Special Education

Between 30-60% of children in foster care have a learning disability and approximately half of foster children under the age of 5 have developmental delays. These specialized needs, compounded by frequent moves, emotional distress, and instability, can dramatically affect your foster child’s ability to succeed in school. As a CASA, you can help ensure that these challenges are minimized and that your youth receives the additional help they need. familiarize with special education needs to make sure they have the support they need in place to be successful. 

All students with disabilities are guaranteed a free and appropriate education through the Individuals with Disabilities Education Act (IDEA). These students have access to a number of additional services and resources to make sure that their education meets these standards. Every student with an identified disability in the public school system receives an Individualized Education Plan (IEP), which outlines any special services they may need, records goals for the future, and tracks their educational progress. The following is an overview of IEPs and options for educational support.  Links to further information are included at the bottom.

Who is eligible for an IEP?

There are thirteen types of disabilities that qualify a child for special education. They are as follows:

autism, deaf-blindness, deafness, emotional disturbance, hearing impairment, Ÿ intellectual disability, multiple disabilities, orthopedic impairment, other health impairment, specific learning disability, speech or language impairment, traumatic brain injury, and visual impairment (including blindness)

(Learn more about each of these categories here.)

If you suspect that your child may qualify for special education, speak with their teacher or a school administrator.

Getting an IEP

When assigned to you as your case, your youth may already have an IEP.  If he or she does not have one and you or another appropriate adult suspects that the student may be inhibited by one of the above disabilities, you may request an evaluation from the school.

Be sure to speak first with their caregiver and case worker before making a request. To request an evaluation, you will need to write a referral letter including the reasons you believe the youth may qualify for an IEP. 

After receiving the letter, the school is required to respond within 15 days. If consenting, the school psychologist or another professional may give your foster youth a variety of tests or observe them in the classroom.  An IEP team -- including the caregiver, the educational rights holder (if different than the caregiver), the teacher, and school officials -- will decide whether the student needs special education and develop an IEP. The school has 60 days from their response date to complete this process. Stay involved throughout and work with your child’s caregiver to monitor progress.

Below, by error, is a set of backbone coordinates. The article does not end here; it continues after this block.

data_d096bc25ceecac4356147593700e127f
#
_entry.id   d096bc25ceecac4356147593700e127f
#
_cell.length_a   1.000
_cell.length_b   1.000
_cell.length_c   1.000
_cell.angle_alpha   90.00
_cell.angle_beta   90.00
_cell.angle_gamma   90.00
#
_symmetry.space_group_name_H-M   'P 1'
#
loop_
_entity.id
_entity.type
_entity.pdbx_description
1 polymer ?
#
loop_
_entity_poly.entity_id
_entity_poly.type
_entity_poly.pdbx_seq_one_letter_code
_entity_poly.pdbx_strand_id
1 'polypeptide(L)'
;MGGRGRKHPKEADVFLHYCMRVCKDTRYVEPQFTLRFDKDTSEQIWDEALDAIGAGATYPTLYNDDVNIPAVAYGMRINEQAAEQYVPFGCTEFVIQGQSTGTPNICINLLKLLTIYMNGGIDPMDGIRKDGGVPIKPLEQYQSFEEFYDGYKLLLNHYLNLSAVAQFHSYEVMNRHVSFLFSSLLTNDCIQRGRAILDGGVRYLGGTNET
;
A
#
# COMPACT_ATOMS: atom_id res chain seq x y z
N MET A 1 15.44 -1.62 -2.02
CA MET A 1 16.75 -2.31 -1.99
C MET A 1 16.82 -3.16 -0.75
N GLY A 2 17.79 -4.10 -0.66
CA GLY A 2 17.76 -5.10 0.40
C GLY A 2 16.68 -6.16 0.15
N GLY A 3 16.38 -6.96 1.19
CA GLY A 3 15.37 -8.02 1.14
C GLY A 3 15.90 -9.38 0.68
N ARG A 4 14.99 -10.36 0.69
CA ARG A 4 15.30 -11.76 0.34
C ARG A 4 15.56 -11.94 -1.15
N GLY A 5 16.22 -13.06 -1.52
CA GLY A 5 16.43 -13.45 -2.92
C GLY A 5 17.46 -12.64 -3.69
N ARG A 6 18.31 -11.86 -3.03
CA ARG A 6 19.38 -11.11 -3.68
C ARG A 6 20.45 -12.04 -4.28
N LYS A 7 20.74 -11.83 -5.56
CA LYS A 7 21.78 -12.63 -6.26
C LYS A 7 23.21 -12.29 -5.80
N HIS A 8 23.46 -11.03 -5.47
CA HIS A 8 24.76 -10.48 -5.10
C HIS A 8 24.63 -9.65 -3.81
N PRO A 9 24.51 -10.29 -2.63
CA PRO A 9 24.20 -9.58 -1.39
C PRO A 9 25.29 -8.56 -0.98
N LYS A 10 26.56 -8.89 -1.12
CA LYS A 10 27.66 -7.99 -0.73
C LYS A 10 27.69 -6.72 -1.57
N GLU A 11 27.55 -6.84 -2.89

What’s in an IEP?

Below is an overview of some of the major sections in an IEP.  Furhter resources to help you develop your youth's IEP can be found at the bottom of the page. 

Present level of performance: This is a statement on how your youth is currently doing in school. It is based on both teacher observations and objective data, such as test scores, and describes the student’s strengths, weaknesses, and skills.

Annual education goals: These goals are realistic outcomes achievable within a year’s time. For youth with more severe disabilities, they may be shorter-term.

Accommodations allowed during standardized tests:  Special education supports and services provided to your child by the school. These may include extra time, frequent breaks, seating in another room, among others.

Method of measuring and reporting progress: The school is required to track your youth’s progress and share those results with you. This often involves informal or formal assessments and scheduled reports.

Transition planning: This section becomes relevant when the youth turns 16. It is focused on graduation from high school and post-high school goals.


Being diagnosed with a disability does not automatically mean that your youth will be put in another classroom or given a new teacher. There are multiple supportive programs that can be customized to your youth’s needs. Modifications can be made to his or her schedule, materials, testing schedule , and more. Your youth may receive extra time on tests or support from a tutor. There are also additional services, including counseling and mental health services, occupational therapy, and physical therapy that can be offered in addition to your youth’s general education.

What you can do as an advocate

  • Attend meeting in person or over the phone
  • Review your youth’s IEP.  If you need support understanding the IEP or preparing for a meeting, ask your case supervisor or the CASA Educational Advocacy Coordinator
  •  Keep your youth’s IEP goals in mind and check on their progress quarterly
  • Ask lots of questions and share your understanding of youth’s strengths and needs

With high school students:

  • Ensure that transition goals are fleshed out
  • Connect your youth to appropriate post-secondary resources and opportunities (e.g. college disability services, work opportunities)

Please review the resources and information below to develop your understanding of the rights of foster youth with special educational needs. 

Additional Resources:

Overview of IDEA

Categories of Disability Under IDEA

Special Education in San Francisco School District

Guide to the IEP (Dept of Education)

Your First IEP Meeting

Building Self-Esteem

Where to Turn When You Have a Concern

When You Have an IEP Dispute

Foster Youth Education Task Force Fact Sheet

Support for Families: offers workshops, a phone line, support groups, and more for families of children with disabilitie